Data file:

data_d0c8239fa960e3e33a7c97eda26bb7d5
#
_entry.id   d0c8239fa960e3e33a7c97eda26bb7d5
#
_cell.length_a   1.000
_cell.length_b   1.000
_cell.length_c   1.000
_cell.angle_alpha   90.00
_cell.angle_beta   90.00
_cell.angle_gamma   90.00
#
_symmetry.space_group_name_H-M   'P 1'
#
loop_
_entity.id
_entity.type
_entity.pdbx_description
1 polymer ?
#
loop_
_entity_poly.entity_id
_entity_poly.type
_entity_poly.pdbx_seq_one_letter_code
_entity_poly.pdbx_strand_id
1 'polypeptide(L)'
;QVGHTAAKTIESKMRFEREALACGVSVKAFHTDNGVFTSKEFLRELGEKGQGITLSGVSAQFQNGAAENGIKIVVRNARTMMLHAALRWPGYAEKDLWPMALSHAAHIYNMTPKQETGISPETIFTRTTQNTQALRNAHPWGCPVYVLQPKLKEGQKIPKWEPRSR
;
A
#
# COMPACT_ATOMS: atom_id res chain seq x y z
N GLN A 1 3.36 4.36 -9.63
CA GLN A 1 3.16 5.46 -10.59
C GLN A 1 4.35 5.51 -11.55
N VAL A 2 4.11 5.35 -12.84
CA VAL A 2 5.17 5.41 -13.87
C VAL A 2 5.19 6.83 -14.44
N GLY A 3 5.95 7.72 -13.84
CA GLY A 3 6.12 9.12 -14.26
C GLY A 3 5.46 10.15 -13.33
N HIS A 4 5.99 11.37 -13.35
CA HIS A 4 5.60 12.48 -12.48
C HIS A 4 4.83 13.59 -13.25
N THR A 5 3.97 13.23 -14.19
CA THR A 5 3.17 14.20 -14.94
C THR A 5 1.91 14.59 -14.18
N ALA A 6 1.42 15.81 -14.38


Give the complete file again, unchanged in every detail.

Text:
data_d0c8239fa960e3e33a7c97eda26bb7d5
#
_entry.id   d0c8239fa960e3e33a7c97eda26bb7d5
#
_cell.length_a   1.000
_cell.length_b   1.000
_cell.length_c   1.000
_cell.angle_alpha   90.00
_cell.angle_beta   90.00
_cell.angle_gamma   90.00
#
_symmetry.space_group_name_H-M   'P 1'
#
loop_
_entity.id
_entity.type
_entity.pdbx_description
1 polymer ?
#
loop_
_entity_poly.entity_id
_entity_poly.type
_entity_poly.pdbx_seq_one_letter_code
_entity_poly.pdbx_strand_id
1 'polypeptide(L)'
;QVGHTAAKTIESKMRFEREALACGVSVKAFHTDNGVFTSKEFLRELGEKGQGITLSGVSAQFQNGAAENGIKIVVRNARTMMLHAALRWPGYAEKDLWPMALSHAAHIYNMTPKQETGISPETIFTRTTQNTQALRNAHPWGCPVYVLQPKLKEGQKIPKWEPRSR
;
A
#
# COMPACT_ATOMS: atom_id res chain seq x y z
N GLN A 1 3.36 4.36 -9.63
CA GLN A 1 3.16 5.46 -10.59
C GLN A 1 4.35 5.51 -11.55
N VAL A 2 4.11 5.35 -12.84
CA VAL A 2 5.17 5.41 -13.87
C VAL A 2 5.19 6.83 -14.44
N GLY A 3 5.95 7.72 -13.84
CA GLY A 3 6.12 9.12 -14.26
C GLY A 3 5.46 10.15 -13.33
N HIS A 4 5.99 11.37 -13.35
CA HIS A 4 5.60 12.48 -12.48
C HIS A 4 4.83 13.59 -13.25
N THR A 5 3.97 13.23 -14.19
CA THR A 5 3.17 14.20 -14.94
C THR A 5 1.91 14.59 -14.18
N ALA A 6 1.42 15.81 -14.38